Spaceballs, a hilarious lampoon of the original Star Wars Trilogy, may very well be the most beloved parody movie of all time; a masterpiece from the parody king in writer/director Mel Brooks. Appropriately, one of the 1987 film’s most famous pieces – the Darth Vader-esque helmet worn by Rick Moranis’s menacingly milquetoast villain Dark Helmet – is fetching quite a price on the online auction block.
While we never did get to see the touted sequel Spaceballs 2: The Search for More Money, that, indeed, is what the original film’s legacy is currently generating for someone on the auction site Invaluable, which has listed the coveted hero version of the eponymous “Dark Helmet” worn by the now-retired Rick Moranis in 1987’s Spaceballs as the air-stealing, doll-playing, downside Schwartz-wielding film fiend. At the time of this writing, the bidding – having started at $8,000 – has been ratcheted to $9,000, still within the $12,000-capped estimate. The auction site describes the item’s condition as such:
“20 in. round by 14 in. tall cartoonish “Darth Vader”-stylized helmet constructed of heavy vacuum formed plastic component shell affixed to internal construction worker’s hard-hat liner to fit the actor. With screw-hinged movable faceplate section featuring vents, metalized shower drain mouth piece and triangular embedded tinted see-through lenses. Exhibiting only minor production wear and age. In vintage very good to fine condition.”
The comically-scaled, phallically-compensatory nature of the piece arguably renders it the most recognizable prop from the film, in which Moranis served as the antagonist and “father’s brother’s nephew’s cousin’s former roommate” to Bill Pullman’s Luke Skywalker/Han Solo heroic hybrid Lone Starr. Of course, within the helmet’s still-menacing exterior, was the nerdy, spectacled countenance of Moranis; a reveal that served as one of the film’s funniest moments. It was also a continual source of humor throughout the film, protecting Helmet from one comedic catastrophe after another.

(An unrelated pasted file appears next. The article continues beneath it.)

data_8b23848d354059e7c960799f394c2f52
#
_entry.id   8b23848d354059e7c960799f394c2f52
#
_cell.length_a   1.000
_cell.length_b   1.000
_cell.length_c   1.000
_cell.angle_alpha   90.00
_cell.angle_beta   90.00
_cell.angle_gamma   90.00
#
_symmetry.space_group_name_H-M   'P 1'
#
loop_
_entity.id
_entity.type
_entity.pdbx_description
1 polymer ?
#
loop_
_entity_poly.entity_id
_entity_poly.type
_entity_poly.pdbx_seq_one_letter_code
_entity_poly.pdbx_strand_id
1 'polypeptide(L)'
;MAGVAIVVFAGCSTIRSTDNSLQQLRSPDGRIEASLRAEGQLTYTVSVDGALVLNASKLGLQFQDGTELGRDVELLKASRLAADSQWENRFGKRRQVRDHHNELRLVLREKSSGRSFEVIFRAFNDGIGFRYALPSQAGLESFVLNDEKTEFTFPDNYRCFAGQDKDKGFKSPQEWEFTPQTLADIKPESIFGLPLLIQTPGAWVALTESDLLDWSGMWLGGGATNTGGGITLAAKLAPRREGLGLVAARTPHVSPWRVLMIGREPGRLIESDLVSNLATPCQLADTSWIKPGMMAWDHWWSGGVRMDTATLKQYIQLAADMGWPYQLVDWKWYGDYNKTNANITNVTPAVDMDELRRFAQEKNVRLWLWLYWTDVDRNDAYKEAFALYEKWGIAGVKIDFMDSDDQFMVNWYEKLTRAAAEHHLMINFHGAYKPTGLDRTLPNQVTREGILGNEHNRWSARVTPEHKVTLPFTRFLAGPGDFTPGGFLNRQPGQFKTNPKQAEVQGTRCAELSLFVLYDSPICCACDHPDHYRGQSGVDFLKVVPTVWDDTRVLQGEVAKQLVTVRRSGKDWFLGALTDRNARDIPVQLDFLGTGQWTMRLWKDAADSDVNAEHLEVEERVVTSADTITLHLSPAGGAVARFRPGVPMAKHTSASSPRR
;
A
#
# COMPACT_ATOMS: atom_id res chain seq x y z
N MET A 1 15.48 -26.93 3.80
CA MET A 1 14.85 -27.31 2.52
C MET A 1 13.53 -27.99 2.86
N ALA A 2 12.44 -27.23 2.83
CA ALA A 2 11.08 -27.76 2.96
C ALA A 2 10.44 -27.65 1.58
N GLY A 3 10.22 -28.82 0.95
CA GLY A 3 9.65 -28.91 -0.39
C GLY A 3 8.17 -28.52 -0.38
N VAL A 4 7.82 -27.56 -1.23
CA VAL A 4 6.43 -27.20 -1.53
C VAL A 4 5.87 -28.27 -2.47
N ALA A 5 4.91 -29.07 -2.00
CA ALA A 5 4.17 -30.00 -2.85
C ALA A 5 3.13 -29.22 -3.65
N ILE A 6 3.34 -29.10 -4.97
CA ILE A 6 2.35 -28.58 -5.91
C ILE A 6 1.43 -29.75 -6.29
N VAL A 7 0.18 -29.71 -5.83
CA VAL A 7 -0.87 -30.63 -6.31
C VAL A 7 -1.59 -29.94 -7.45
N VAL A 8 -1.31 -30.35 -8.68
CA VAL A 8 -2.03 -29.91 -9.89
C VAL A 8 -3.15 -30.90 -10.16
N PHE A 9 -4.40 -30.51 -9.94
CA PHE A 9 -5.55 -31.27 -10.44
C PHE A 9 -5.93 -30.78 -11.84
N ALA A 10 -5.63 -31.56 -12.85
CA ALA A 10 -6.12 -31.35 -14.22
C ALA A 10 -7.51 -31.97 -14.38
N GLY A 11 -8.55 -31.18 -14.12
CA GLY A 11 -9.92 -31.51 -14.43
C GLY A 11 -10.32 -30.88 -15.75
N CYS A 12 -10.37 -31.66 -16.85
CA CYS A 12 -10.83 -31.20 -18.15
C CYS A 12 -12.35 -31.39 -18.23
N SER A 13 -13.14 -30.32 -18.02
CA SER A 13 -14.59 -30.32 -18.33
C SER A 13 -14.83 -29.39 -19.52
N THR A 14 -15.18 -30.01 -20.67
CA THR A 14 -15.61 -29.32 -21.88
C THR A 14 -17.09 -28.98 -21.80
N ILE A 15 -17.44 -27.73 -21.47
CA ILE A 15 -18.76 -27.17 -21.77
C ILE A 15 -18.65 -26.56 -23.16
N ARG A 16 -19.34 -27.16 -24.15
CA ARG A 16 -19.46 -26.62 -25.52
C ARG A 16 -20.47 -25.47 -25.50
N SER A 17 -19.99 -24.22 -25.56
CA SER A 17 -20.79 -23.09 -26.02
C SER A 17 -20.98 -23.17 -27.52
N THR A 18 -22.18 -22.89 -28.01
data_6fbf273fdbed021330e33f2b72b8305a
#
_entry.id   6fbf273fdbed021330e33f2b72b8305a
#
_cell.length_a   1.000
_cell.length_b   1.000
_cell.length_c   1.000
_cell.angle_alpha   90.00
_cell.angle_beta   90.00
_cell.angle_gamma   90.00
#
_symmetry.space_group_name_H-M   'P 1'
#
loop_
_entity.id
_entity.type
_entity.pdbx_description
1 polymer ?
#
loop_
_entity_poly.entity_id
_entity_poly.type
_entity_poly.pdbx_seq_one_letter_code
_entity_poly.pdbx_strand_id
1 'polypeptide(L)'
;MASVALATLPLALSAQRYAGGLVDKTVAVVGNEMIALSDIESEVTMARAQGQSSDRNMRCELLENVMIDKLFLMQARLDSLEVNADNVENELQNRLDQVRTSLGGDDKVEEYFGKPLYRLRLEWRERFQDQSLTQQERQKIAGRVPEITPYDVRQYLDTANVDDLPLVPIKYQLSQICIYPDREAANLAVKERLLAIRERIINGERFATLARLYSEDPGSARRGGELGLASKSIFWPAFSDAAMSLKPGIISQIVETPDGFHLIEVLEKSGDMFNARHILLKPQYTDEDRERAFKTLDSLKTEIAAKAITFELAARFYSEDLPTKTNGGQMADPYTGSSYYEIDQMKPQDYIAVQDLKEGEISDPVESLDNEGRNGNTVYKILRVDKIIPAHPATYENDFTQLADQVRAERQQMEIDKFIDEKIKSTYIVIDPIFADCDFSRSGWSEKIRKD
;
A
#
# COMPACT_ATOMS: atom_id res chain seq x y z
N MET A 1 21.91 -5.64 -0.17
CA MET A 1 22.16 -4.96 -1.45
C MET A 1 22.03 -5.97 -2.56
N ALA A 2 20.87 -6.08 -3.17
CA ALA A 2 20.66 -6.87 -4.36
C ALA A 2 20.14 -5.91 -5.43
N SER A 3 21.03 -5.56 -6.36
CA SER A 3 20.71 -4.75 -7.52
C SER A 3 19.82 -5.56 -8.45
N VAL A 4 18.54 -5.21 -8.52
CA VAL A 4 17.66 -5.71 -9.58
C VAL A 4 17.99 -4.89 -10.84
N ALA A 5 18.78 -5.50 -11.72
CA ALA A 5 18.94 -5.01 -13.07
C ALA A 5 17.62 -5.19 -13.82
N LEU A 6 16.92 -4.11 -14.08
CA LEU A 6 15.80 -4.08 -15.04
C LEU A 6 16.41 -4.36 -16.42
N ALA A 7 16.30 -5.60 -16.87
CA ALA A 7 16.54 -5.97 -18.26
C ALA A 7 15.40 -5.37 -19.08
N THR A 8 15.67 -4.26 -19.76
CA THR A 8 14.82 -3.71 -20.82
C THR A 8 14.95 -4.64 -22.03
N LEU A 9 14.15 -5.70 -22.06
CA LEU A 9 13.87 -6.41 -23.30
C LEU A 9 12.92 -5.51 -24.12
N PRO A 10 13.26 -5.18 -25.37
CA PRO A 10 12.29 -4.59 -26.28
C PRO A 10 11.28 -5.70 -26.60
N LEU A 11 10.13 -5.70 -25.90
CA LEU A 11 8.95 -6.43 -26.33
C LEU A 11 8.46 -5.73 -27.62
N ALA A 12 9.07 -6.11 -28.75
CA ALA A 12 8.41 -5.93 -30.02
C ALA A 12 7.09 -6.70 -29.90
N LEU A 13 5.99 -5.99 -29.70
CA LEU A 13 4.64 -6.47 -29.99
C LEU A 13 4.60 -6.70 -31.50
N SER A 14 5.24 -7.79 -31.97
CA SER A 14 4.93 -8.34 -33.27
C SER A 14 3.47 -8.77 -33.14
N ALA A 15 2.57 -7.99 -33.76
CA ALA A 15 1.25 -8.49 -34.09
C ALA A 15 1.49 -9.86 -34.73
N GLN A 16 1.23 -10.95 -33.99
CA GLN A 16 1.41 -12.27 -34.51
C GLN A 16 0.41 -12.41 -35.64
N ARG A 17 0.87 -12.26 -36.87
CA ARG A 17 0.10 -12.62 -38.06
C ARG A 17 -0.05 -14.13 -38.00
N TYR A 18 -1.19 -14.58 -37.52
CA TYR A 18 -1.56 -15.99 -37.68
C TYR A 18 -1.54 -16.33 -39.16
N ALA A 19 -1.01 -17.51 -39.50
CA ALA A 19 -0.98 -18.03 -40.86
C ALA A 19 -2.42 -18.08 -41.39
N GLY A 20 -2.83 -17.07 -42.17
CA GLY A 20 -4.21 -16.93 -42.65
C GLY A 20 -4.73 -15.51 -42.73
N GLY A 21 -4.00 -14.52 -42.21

In describing what it was like to work in the colossally cumbersome Dark Helmet-helmet, Moranis, in an interview with THR a few years ago, stated that, “It wasn’t uncomfortable at all — it was actually very light.” However, he may have simply been grateful that he wasn’t subjected to its originally conceived design for which, as he explained, “the whole costume was one big helmet, but it got scaled back.”
In addition to the Dark Helmet prop, Invaluable is also listing another unmistakable piece of Spaceballs memorabilia in a miniature model of Captain Lone Starr’s proverbial Millennium Falcon, the space-truckin’ Winnebago known as the Eagle 5. The detail-teeming miniature – a filming model from the movie – has been assigned an opening bid that even dwarfs size of Dark Helmet’s helmet at $20,000.
Spaceballs, which turns 30 on June 26, clearly defied the rather inauspicious atmosphere in which it was initially released. By conventional standards, the film was a box office dud, generating a paltry $38.1 million domestic gross off a $22.7 million budget, contemporaneously panned by critics and dismissed as a parody that missed the Star Wars boat by four years. However, as evidenced by these high-priced auctions, the film’s staying power superseded its initial reception and it remains a heavily-quoted staple for which fans still eagerly await a sequel of some kind.